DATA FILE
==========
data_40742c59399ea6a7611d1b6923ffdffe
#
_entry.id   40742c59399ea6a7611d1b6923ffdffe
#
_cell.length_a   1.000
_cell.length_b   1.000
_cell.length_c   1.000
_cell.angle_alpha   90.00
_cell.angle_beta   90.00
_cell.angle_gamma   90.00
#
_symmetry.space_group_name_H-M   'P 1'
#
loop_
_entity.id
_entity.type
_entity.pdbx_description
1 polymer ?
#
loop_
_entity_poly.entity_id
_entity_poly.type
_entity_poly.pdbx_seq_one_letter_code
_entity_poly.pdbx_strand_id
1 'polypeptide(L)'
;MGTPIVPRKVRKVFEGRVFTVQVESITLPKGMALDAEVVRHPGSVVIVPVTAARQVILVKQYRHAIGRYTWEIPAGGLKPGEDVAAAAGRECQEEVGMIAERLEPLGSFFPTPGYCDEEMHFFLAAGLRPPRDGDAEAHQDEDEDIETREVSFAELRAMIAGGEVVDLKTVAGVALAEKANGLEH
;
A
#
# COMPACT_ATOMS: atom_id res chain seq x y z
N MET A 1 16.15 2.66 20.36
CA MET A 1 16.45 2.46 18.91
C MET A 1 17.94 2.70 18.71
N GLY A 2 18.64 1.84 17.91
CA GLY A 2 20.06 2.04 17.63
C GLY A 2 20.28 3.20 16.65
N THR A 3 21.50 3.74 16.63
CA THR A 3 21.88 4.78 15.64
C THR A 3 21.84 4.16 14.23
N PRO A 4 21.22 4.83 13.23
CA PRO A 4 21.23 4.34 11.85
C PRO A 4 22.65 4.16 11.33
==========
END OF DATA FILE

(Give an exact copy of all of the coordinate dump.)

data_40742c59399ea6a7611d1b6923ffdffe
#
_entry.id   40742c59399ea6a7611d1b6923ffdffe
#
_cell.length_a   1.000
_cell.length_b   1.000
_cell.length_c   1.000
_cell.angle_alpha   90.00
_cell.angle_beta   90.00
_cell.angle_gamma   90.00
#
_symmetry.space_group_name_H-M   'P 1'
#
loop_
_entity.id
_entity.type
_entity.pdbx_description
1 polymer ?
#
loop_
_entity_poly.entity_id
_entity_poly.type
_entity_poly.pdbx_seq_one_letter_code
_entity_poly.pdbx_strand_id
1 'polypeptide(L)'
;MGTPIVPRKVRKVFEGRVFTVQVESITLPKGMALDAEVVRHPGSVVIVPVTAARQVILVKQYRHAIGRYTWEIPAGGLKPGEDVAAAAGRECQEEVGMIAERLEPLGSFFPTPGYCDEEMHFFLAAGLRPPRDGDAEAHQDEDEDIETREVSFAELRAMIAGGEVVDLKTVAGVALAEKANGLEH
;
A
#
# COMPACT_ATOMS: atom_id res chain seq x y z
N MET A 1 16.15 2.66 20.36
CA MET A 1 16.45 2.46 18.91
C MET A 1 17.94 2.70 18.71
N GLY A 2 18.64 1.84 17.91
CA GLY A 2 20.06 2.04 17.63
C GLY A 2 20.28 3.20 16.65
N THR A 3 21.50 3.74 16.63
CA THR A 3 21.88 4.78 15.64
C THR A 3 21.84 4.16 14.23
N PRO A 4 21.22 4.83 13.23
CA PRO A 4 21.23 4.34 11.85
C PRO A 4 22.65 4.16 11.33